A nurse and four healthcare assistants have been convicted for their involvement in a fraud conspiracy that was masterminded by a recruitment agent.
Registered nurse Violet Nhende and the others were sentenced at Kingston-Upon-Hull Crown Court on 18 May for conspiracy to defraud.
“All seven conspired to deliberately defraud multiple NHS organisations”
Charles Elad, 46, was working as a recruitment officer for ID Medical at the time of the offences. Each of the five healthcare workers was convicted of separate fraud conspiracies with Mr Elad. His wife, Tanyi Elad, was convicted of a money laundering offence.
The total loss to the NHS was £72,991, according to the NHS Counter Fraud Authority. Various NHS hospitals around England were targeted, including Scunthorpe General, Royal Blackburn, Shrewsbury and Darlington.
Mr Elad enlisted Ms Nhende and HCAs George Kiberu, Abosede Amusan, Ernest Anonyo and Rilindis Bessem to submit large numbers of fraudulent timesheets to the recruitment agency, who were unaware of the fraudulent activity taking place.
The agency workers were subsequently paid for the unworked shift. The agency then unknowingly invoiced the various trusts for these shifts.
Once an agency worker had been paid for the “ghost shifts”, Mr Elad would then request they make a payment to him, using his wife’s bank account to hide the transactions.
NHS Counter Fraud Authority investigators were able to prove in court both that Mr Elad had conspired with the other defendants, and how he had been the orchestrator of their activity.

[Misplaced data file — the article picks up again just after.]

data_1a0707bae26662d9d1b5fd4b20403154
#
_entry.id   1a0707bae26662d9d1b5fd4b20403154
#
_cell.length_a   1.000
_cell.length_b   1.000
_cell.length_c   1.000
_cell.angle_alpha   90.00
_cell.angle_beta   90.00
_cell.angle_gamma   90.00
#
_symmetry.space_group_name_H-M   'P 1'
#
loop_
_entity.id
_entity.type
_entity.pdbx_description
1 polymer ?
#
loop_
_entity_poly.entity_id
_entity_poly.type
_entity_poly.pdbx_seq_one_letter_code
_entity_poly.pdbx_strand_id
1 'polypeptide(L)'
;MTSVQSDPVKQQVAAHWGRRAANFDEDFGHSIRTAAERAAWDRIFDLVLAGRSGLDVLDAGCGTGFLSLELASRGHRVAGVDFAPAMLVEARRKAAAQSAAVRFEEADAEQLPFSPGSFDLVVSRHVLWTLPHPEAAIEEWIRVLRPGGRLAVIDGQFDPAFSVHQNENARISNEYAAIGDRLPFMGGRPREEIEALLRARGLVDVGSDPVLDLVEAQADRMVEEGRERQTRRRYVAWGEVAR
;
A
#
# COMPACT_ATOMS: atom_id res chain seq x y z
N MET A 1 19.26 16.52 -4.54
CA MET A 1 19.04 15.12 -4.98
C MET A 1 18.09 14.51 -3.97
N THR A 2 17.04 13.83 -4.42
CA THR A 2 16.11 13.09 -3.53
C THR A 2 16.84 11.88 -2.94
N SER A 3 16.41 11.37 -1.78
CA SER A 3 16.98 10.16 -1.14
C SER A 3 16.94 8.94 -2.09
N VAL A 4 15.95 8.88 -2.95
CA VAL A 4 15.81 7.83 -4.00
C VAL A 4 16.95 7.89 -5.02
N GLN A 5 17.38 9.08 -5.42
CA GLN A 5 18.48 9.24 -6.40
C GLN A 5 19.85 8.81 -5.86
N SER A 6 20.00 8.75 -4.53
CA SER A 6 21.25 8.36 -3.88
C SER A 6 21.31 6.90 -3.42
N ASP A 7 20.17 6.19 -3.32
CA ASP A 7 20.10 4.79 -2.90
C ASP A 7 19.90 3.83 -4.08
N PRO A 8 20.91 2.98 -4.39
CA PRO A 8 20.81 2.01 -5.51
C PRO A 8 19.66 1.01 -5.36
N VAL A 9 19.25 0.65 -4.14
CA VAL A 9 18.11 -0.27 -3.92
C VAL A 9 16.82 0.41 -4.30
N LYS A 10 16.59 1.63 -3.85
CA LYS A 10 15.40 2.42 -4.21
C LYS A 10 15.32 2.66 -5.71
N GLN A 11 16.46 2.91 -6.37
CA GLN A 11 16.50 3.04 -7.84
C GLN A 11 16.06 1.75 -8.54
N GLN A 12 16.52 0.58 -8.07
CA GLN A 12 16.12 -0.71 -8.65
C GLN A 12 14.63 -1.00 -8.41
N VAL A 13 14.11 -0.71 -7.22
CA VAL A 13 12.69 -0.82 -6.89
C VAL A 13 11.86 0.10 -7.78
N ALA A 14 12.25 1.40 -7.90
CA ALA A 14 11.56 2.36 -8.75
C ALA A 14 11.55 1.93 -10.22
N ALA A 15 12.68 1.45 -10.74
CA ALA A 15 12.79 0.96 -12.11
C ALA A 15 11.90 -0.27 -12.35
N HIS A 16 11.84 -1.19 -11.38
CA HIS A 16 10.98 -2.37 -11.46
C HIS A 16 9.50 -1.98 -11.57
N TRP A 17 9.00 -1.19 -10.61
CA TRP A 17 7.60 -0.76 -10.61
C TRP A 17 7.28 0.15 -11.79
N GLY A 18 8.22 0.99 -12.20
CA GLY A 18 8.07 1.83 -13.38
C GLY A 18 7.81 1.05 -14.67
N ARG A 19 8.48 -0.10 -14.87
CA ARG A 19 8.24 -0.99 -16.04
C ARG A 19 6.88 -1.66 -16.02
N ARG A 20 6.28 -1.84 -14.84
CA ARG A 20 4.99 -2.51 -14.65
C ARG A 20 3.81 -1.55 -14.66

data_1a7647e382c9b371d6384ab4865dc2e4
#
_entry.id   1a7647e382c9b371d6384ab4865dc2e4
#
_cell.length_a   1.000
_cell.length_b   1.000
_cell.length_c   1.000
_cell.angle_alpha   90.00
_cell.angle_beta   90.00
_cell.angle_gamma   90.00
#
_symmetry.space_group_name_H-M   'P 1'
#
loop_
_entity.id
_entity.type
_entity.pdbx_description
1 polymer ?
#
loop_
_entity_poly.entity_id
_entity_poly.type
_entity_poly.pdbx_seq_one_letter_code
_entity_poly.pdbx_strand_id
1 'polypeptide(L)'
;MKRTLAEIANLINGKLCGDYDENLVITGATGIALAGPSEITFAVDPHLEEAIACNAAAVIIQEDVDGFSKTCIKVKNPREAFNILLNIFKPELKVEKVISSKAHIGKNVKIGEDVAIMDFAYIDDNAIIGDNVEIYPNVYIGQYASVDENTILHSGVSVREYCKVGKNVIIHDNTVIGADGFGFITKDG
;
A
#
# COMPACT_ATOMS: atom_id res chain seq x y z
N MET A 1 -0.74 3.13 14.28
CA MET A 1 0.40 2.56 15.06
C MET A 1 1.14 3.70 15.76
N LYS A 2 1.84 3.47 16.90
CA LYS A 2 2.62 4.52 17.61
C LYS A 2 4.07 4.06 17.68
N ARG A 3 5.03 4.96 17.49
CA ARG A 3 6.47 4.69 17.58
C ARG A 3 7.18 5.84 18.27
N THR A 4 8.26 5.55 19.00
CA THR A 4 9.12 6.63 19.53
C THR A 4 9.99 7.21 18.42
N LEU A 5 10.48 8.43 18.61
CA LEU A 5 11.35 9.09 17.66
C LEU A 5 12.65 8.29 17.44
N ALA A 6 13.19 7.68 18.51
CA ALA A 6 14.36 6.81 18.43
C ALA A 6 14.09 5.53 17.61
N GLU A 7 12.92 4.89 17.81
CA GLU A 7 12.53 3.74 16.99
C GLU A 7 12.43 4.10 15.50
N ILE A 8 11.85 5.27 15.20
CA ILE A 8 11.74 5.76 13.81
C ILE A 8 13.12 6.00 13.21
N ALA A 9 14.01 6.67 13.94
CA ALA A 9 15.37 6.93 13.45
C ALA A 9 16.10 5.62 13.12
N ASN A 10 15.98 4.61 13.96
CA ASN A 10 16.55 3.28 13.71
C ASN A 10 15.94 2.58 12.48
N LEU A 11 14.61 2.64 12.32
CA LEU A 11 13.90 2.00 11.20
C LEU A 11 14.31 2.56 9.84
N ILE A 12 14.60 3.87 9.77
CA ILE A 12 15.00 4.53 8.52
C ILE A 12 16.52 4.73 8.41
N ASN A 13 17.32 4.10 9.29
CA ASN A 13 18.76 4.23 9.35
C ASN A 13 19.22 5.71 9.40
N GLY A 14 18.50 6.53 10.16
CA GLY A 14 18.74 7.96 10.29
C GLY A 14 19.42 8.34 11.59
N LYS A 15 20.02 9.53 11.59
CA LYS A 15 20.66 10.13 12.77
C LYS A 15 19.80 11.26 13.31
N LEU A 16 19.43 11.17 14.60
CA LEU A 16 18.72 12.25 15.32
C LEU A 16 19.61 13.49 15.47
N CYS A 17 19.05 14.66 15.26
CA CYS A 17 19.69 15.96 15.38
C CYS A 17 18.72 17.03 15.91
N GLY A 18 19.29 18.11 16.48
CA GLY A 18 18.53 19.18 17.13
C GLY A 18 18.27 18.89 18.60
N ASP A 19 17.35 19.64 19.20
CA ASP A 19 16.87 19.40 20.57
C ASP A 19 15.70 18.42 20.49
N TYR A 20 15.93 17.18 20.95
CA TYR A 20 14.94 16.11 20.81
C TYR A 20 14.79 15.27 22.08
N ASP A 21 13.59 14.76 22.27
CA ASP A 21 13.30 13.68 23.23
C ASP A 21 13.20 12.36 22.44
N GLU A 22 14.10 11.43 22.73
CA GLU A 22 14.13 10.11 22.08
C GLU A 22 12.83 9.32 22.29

“Everyone knows this trust needs every pound it has to treat people who are ill”
The trial began on 23 April. Ms Nhende, Mr Kiberu and Mr Anonyo pleaded guilty to their charges, while the remaining defendants entered not guilty pleas.
Mr Elad subsequently received three years’ imprisonment. He was convicted of four counts of conspiracy to commit fraud and one count of fraud, with a further conspiracy count left to lie on file.
Ms Amusan, 38, and Ms Bessem, 39, received 16 month and six month prison sentences, respectively. They each denied one count of conspiracy to commit fraud by false representation but were convicted by the jury.
Ms Nhende, 49, Mr Kiberu, 50, and Mr Anonyo, 40, received suspended prison sentences. They each admitted one count of conspiracy to commit fraud by false representation.
Richard Rippin, head of operations at the NHS Counter Fraud Authority, said he was “delighted with the outcome of this investigation”.
“All seven conspired to deliberately defraud multiple NHS organisations,” he said. “They had been employed to care for NHS patients, but instead took resources away from patient care for their own personal gain.
“It sends a message to anyone under the mistaken impression that NHS funds are an easy target for fraud, that they will be caught,” he said.
He added that the authority was now taking action to try and “recover the money lost to the NHS”.
Marcus Hassall, director of finance at Northern Lincolnshire and Goole NHS Foundation Trust, which runs Scunthorpe Hospital, said: “Those convicted were involved in carefully orchestrated planned conspiracies to defraud the NHS, and our trust, out of thousands of pounds.
“These were not victimless crimes,” he said. “Everyone knows this trust needs every pound it has to treat people who are ill and provide the best care we can.”